Migration stories hold a strong mythic and ancestral connection for Zoroastrians. In my case, their meaning is also personal. Like other Irani Zoroastrians in the 1960s, my Babo’s family migrated to Pakistan from Iran when he was a young boy. I know that he worked at a tea shop, became fluent in Urdu, and was part of the Iranian Zoroastrian community in Karachi, but I regret that I know little about his journey to Pakistan. He disliked talking about his migration experience, and did not share details about the struggles of adjusting to his new home. When he died suddenly in 2019 during the airspace restrictions between India and Pakistan, I was not able to reach home in time for his funeral. Ours was a difficult and strange goodbye. It was only when the airspace opened up that I could come home and hear stories about my dad’s life from his friends. They shared funny and serious moments from their conversations in the tea shop. Sometimes they provided fragmented details of how my father helped other migrants from Iran who came to him seeking shelter and a temporary home before eventually migrating to Europe and North America.
“Adoption” and “assimilation” are recurrent themes in the migratory lives and stories of Zoroastrians such as my father. These themes are reflected in texts as old as the 1599 CE Qissa-i-Sanjan.1 One of the common Parsi anecdotes of “like sugar-in-milk,” is recorded in the “Story of Sanjan,” which says that the local ruler sent a glass full of milk to the Zoroastrian refugees to indicate that his kingdom would not accept immigrants. A Zoroastrian priest responded by putting sugar into the glass to emphasize that they would assimilate with the locals like sugar in milk. This story is often cited to suggest that Zoroastrians will only sweeten society, not change its essential qualities, and will seamlessly fit into the given social structure. However, in a period of increasing focus on identity, minority movements, and intersectional frictions, it is beneficial to reevaluate how Zoroastrians conform to the societies in which we find ourselves and to ask questions that challenge issues of belonging and allow us to reevaluate our position in the modern global diaspora. Only through tackling these issues can the traditions that unite us be sustained, or even changed, in order to incorporate the new ways we begin to define ourselves.
In honor of my father and other migrants who have struggled to find a home away from home, my Archival Creators project will preserve and document migration stories of Zoroastrian South Asians who migrated to the United States. This archival project, along with others, such as the Zoroastrian Association of Houston’s oral history interviews,2 will provide future generations of Zoroastrians a people’s history about their experiences of leaving home, the challenges of immigration, and efforts to create a sense of belonging in the U.S. This project will bring to light voices that have been underrepresented in the diaspora and represent the mass migration of Zoroastrians from South Asia to North America. In particular, the purpose of my project is to seek a variety of voices with an emphasis on women, sexual orientation, the Irani-Parsi divide, and to bring out both the tensions and unifying themes that color the Zoroastrian experience of migration to America. What and whom did they leave behind, and what do they miss? How would they describe their expressions of assimilating or not into the dominant culture? What does it mean for them to be a Zoroastrian in the United States?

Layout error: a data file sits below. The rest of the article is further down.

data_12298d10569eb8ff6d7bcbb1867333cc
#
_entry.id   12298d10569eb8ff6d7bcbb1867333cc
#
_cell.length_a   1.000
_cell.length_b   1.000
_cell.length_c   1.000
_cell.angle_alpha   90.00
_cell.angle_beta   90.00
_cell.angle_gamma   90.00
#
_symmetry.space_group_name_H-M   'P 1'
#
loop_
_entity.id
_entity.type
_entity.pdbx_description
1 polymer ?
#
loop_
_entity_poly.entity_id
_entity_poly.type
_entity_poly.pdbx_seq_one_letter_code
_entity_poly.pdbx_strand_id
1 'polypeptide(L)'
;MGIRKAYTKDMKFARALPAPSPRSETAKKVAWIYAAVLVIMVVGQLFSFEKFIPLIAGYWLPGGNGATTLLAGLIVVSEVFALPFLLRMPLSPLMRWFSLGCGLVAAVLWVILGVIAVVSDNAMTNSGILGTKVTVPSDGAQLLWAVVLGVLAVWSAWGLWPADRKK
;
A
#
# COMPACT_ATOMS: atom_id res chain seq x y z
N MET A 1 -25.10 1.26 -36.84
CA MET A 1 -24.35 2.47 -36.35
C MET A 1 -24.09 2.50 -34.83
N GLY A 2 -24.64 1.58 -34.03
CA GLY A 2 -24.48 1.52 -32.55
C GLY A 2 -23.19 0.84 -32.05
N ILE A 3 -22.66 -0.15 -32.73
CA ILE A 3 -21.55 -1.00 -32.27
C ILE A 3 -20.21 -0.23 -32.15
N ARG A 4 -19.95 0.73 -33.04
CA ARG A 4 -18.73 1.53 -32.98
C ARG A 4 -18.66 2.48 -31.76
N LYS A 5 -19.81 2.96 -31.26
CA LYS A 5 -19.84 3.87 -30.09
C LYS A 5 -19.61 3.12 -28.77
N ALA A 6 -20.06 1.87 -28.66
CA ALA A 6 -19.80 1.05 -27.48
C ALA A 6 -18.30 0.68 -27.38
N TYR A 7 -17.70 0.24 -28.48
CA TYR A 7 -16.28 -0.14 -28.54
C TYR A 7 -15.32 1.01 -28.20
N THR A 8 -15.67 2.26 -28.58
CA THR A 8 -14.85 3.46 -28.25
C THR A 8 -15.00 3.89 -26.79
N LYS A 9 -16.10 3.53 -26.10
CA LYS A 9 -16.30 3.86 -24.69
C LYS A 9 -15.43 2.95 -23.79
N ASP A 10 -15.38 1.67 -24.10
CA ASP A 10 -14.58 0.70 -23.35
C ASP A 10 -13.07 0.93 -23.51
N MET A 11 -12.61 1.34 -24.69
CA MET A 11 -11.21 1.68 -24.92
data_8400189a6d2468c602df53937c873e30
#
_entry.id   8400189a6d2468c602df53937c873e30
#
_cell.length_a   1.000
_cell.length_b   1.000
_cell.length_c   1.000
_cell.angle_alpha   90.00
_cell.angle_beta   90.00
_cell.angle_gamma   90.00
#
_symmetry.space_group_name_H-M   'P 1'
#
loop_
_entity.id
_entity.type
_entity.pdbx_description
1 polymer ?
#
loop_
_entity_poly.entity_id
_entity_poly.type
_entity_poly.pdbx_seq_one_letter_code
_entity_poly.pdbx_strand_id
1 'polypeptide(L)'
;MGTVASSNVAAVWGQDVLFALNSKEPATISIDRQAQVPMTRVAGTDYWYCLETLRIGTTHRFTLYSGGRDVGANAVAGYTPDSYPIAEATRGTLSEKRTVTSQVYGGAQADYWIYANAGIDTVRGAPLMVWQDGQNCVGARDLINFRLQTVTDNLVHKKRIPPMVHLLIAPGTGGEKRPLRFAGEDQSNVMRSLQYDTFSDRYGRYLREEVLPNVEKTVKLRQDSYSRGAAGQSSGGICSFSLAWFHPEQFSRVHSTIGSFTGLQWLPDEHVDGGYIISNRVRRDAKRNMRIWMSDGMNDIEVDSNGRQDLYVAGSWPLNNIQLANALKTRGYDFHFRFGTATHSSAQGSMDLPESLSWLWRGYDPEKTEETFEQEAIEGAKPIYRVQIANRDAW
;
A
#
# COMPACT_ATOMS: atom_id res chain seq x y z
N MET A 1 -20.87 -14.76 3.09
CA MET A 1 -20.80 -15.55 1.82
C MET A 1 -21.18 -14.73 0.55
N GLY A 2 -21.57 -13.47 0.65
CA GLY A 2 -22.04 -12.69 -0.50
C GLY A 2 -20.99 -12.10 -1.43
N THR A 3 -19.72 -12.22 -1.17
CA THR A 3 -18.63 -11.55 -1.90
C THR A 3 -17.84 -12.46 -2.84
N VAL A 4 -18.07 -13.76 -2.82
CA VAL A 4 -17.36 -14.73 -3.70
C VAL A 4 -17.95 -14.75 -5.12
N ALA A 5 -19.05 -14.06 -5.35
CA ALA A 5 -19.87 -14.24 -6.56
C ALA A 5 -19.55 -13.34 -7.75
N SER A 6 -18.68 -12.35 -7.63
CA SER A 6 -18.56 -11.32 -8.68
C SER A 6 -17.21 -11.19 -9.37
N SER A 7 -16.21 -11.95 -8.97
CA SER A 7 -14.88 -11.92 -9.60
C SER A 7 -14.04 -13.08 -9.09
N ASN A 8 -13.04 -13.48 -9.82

Zoroastrians hold a peculiar space within the narratives of migration and globalization as our lived experience transcends the borders of nation-states. Our relationships are primarily forged through familial, religious, social, and economic ones as opposed to the national constructs that scholars like Benedict Anderson suggest have been the dominant mode of finding meaning in community. My oral history project will reinterpret this particular community and the triadic relationship of diasporic group, host, and home. The impact of diaspora and memory will also provide space for us Zoroastrians to reflect upon how our religious and social traditions are being reinvented overtime and globally. We are a strong, diverse community that has become part of the American landscape after and through generations of experiences of moving and migrating. Zoroastrian immigrants have built Dar-e mehr and other community centers across the United States. I will tell the story of a diasporic community, one that is rooted in the endeavor to establish home, secure those that foster our community, as well as to evolve our own sense of identity in order to incorporate those new and varied ways we have developed as a result of our migrations, and one that is rooted in making a home anywhere in the world.
1. The earliest record and account of the Zoroastrian migration from Iran and settlement in India written by a Zoroastrian priest, Bahman Kay Qubad of Navsari. The “Story of Sanjan” is a qissa or narrative poem and encapsulates the oral tradition.
Sharmeen Mehri is a Pakistani international Ph.D. student in the English department at the University at Buffalo. Her project will seek to examine and preserve the migration experiences of Zoroastrian South Asians to the United States. With a specific focus on the narrative of assimilation or dissimilation, she will carry out and collect oral interviews to highlight an often-overlooked minority group in the South Asian diaspora. The Archival Creators Fellowship Program is made possible with grants from The Andrew W. Mellon Foundation and the Institute of Museum and Library Services (IMLS).